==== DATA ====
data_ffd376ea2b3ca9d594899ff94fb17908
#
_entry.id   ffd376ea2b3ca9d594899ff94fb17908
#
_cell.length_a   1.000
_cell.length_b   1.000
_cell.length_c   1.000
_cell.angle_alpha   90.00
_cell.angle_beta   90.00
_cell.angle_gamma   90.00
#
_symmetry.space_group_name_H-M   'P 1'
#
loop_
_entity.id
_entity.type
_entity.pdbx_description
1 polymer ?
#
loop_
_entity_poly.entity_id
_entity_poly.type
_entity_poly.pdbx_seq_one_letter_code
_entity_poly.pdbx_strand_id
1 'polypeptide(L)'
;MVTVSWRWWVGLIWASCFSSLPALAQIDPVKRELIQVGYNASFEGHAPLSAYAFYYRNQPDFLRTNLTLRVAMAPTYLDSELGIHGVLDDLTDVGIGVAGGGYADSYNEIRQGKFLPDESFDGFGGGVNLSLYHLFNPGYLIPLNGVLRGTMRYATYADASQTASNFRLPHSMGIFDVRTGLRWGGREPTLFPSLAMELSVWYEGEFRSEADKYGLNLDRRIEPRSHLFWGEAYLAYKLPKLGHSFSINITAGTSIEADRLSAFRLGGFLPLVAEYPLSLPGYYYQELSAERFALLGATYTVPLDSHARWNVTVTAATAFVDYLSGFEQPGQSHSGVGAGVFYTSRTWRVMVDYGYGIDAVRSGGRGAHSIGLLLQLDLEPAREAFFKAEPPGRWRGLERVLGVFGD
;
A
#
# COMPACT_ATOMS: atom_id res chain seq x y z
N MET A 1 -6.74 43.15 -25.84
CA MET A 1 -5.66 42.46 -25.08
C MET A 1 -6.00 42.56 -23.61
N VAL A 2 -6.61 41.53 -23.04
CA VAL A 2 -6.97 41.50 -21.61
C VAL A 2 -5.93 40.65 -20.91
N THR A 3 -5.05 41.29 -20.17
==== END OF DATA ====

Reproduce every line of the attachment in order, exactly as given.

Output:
data_ffd376ea2b3ca9d594899ff94fb17908
#
_entry.id   ffd376ea2b3ca9d594899ff94fb17908
#
_cell.length_a   1.000
_cell.length_b   1.000
_cell.length_c   1.000
_cell.angle_alpha   90.00
_cell.angle_beta   90.00
_cell.angle_gamma   90.00
#
_symmetry.space_group_name_H-M   'P 1'
#
loop_
_entity.id
_entity.type
_entity.pdbx_description
1 polymer ?
#
loop_
_entity_poly.entity_id
_entity_poly.type
_entity_poly.pdbx_seq_one_letter_code
_entity_poly.pdbx_strand_id
1 'polypeptide(L)'
;MVTVSWRWWVGLIWASCFSSLPALAQIDPVKRELIQVGYNASFEGHAPLSAYAFYYRNQPDFLRTNLTLRVAMAPTYLDSELGIHGVLDDLTDVGIGVAGGGYADSYNEIRQGKFLPDESFDGFGGGVNLSLYHLFNPGYLIPLNGVLRGTMRYATYADASQTASNFRLPHSMGIFDVRTGLRWGGREPTLFPSLAMELSVWYEGEFRSEADKYGLNLDRRIEPRSHLFWGEAYLAYKLPKLGHSFSINITAGTSIEADRLSAFRLGGFLPLVAEYPLSLPGYYYQELSAERFALLGATYTVPLDSHARWNVTVTAATAFVDYLSGFEQPGQSHSGVGAGVFYTSRTWRVMVDYGYGIDAVRSGGRGAHSIGLLLQLDLEPAREAFFKAEPPGRWRGLERVLGVFGD
;
A
#
# COMPACT_ATOMS: atom_id res chain seq x y z
N MET A 1 -6.74 43.15 -25.84
CA MET A 1 -5.66 42.46 -25.08
C MET A 1 -6.00 42.56 -23.61
N VAL A 2 -6.61 41.53 -23.04
CA VAL A 2 -6.97 41.50 -21.61
C VAL A 2 -5.93 40.65 -20.91
N THR A 3 -5.05 41.29 -20.17